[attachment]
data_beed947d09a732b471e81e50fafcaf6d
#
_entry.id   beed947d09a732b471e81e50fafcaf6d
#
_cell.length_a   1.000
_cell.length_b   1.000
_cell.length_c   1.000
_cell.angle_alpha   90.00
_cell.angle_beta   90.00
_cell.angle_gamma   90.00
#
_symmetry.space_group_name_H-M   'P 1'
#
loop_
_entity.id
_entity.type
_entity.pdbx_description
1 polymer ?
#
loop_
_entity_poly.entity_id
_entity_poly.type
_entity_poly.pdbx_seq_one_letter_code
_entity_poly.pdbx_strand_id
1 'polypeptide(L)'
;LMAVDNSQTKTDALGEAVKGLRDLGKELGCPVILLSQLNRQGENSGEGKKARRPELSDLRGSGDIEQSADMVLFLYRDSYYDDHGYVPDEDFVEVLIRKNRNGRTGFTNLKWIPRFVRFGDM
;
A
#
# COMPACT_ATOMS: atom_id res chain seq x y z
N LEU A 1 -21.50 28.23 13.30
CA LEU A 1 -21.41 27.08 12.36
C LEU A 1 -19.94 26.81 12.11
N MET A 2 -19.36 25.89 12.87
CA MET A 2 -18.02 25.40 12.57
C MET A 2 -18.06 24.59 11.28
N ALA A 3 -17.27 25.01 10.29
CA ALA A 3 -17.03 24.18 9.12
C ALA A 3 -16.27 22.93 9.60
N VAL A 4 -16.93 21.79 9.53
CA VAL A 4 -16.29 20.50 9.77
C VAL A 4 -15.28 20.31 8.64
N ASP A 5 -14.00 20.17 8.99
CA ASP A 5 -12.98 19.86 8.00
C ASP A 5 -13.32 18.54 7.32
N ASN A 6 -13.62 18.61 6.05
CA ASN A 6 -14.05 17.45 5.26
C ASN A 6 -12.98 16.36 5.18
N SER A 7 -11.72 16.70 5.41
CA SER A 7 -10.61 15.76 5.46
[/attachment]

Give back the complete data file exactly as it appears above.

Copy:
data_beed947d09a732b471e81e50fafcaf6d
#
_entry.id   beed947d09a732b471e81e50fafcaf6d
#
_cell.length_a   1.000
_cell.length_b   1.000
_cell.length_c   1.000
_cell.angle_alpha   90.00
_cell.angle_beta   90.00
_cell.angle_gamma   90.00
#
_symmetry.space_group_name_H-M   'P 1'
#
loop_
_entity.id
_entity.type
_entity.pdbx_description
1 polymer ?
#
loop_
_entity_poly.entity_id
_entity_poly.type
_entity_poly.pdbx_seq_one_letter_code
_entity_poly.pdbx_strand_id
1 'polypeptide(L)'
;LMAVDNSQTKTDALGEAVKGLRDLGKELGCPVILLSQLNRQGENSGEGKKARRPELSDLRGSGDIEQSADMVLFLYRDSYYDDHGYVPDEDFVEVLIRKNRNGRTGFTNLKWIPRFVRFGDM
;
A
#
# COMPACT_ATOMS: atom_id res chain seq x y z
N LEU A 1 -21.50 28.23 13.30
CA LEU A 1 -21.41 27.08 12.36
C LEU A 1 -19.94 26.81 12.11
N MET A 2 -19.36 25.89 12.87
CA MET A 2 -18.02 25.40 12.57
C MET A 2 -18.06 24.59 11.28
N ALA A 3 -17.27 25.01 10.29
CA ALA A 3 -17.03 24.18 9.12
C ALA A 3 -16.27 22.93 9.60
N VAL A 4 -16.93 21.79 9.53
CA VAL A 4 -16.29 20.50 9.77
C VAL A 4 -15.28 20.31 8.64
N ASP A 5 -14.00 20.17 8.99
CA ASP A 5 -12.98 19.86 8.00
C ASP A 5 -13.32 18.54 7.32
N ASN A 6 -13.62 18.61 6.05
CA ASN A 6 -14.05 17.45 5.26
C ASN A 6 -12.98 16.36 5.18
N SER A 7 -11.72 16.70 5.41
CA SER A 7 -10.61 15.76 5.46